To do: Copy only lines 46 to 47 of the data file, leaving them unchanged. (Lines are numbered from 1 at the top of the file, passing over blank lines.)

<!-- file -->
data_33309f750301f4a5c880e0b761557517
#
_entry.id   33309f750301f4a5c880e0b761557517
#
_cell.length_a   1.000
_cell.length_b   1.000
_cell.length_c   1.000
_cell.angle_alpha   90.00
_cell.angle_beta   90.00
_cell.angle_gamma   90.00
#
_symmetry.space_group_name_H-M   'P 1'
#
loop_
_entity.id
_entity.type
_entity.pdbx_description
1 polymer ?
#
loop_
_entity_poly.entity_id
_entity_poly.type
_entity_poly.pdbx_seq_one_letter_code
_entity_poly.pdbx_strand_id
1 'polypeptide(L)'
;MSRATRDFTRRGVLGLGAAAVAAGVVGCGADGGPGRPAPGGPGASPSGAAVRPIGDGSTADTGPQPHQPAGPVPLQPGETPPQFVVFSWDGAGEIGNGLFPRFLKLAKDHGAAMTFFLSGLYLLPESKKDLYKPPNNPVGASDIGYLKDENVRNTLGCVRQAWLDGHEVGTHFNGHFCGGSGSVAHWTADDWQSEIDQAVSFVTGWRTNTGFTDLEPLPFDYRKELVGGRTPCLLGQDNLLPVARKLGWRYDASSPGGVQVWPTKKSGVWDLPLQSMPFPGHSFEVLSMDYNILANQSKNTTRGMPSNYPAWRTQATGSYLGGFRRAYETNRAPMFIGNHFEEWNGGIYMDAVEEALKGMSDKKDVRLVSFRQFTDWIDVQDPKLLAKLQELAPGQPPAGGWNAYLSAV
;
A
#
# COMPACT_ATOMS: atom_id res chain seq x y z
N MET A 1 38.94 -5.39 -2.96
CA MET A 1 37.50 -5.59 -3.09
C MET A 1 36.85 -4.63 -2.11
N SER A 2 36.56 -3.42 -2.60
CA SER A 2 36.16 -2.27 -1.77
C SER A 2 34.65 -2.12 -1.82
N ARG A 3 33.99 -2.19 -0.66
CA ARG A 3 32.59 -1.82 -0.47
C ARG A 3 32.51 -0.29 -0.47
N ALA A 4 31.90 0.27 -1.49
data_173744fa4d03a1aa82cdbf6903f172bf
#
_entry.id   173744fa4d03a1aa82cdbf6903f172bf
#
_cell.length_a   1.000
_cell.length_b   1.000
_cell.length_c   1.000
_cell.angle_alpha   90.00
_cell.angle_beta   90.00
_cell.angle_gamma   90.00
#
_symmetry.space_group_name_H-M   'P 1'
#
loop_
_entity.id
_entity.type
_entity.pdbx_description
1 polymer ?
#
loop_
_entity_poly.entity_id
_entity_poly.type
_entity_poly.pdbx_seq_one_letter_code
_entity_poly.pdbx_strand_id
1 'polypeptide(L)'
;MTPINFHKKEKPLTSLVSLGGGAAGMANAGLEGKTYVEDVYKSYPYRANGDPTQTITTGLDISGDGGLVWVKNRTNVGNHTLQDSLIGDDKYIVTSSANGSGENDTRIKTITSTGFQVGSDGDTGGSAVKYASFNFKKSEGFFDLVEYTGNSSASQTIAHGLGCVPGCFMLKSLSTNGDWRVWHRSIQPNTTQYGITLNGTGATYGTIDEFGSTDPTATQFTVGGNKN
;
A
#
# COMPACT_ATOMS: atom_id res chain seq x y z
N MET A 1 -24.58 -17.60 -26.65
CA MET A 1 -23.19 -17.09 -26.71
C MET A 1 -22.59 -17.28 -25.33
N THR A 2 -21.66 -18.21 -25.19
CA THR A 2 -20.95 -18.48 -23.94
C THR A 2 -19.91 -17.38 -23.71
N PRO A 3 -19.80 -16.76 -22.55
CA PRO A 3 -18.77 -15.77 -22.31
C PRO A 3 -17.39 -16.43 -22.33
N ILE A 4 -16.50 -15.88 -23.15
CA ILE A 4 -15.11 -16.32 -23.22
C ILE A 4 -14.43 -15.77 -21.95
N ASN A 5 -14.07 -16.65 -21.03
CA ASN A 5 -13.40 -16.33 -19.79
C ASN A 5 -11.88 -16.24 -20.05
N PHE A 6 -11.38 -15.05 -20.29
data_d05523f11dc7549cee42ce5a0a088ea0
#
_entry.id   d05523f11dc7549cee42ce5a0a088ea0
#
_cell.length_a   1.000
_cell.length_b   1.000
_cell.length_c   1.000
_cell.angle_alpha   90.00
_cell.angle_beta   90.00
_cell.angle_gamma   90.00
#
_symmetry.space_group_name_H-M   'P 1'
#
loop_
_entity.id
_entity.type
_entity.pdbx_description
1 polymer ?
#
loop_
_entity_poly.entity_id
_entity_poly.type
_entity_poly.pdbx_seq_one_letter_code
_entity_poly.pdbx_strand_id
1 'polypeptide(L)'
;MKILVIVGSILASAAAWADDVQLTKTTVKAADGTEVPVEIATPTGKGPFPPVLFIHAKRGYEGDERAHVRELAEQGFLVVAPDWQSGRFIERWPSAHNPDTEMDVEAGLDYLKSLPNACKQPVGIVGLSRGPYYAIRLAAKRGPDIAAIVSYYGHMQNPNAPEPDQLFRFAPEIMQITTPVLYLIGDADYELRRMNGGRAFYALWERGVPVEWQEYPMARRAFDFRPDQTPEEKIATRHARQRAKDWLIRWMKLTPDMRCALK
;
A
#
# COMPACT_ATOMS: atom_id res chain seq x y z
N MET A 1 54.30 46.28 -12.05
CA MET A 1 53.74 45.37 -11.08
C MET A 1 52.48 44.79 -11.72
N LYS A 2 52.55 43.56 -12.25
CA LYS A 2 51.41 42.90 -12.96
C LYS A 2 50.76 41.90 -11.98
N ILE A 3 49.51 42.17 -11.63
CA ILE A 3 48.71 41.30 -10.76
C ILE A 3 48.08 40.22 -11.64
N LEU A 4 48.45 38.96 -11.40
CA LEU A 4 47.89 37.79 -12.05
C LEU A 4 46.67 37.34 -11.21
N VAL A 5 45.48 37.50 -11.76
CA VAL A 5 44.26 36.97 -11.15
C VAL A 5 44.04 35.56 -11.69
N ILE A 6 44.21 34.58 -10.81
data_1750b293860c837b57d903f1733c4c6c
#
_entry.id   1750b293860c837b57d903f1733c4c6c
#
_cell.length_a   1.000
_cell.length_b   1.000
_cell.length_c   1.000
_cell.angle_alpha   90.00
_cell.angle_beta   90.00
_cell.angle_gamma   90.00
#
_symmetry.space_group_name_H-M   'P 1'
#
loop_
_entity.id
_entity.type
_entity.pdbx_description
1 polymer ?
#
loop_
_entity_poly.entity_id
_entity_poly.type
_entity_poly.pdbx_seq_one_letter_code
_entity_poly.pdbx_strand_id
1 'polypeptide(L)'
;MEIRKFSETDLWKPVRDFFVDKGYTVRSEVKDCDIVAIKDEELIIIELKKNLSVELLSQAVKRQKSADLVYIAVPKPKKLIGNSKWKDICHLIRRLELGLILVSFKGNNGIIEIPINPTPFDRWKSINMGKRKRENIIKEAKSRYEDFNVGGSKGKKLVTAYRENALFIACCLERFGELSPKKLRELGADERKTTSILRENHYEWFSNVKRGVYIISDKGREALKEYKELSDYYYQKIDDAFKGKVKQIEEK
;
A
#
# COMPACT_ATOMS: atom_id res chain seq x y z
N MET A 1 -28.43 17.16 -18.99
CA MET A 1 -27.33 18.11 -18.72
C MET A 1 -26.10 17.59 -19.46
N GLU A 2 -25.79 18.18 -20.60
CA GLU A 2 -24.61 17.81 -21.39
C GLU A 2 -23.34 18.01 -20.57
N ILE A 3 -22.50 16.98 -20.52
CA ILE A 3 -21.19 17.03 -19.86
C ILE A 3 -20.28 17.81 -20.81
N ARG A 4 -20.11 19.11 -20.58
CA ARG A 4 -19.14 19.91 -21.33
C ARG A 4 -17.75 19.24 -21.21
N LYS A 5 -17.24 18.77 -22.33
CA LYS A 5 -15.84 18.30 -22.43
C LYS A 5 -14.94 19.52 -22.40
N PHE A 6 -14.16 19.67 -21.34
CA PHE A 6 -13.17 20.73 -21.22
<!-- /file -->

_cell.length_b   1.000
_cell.length_c   1.000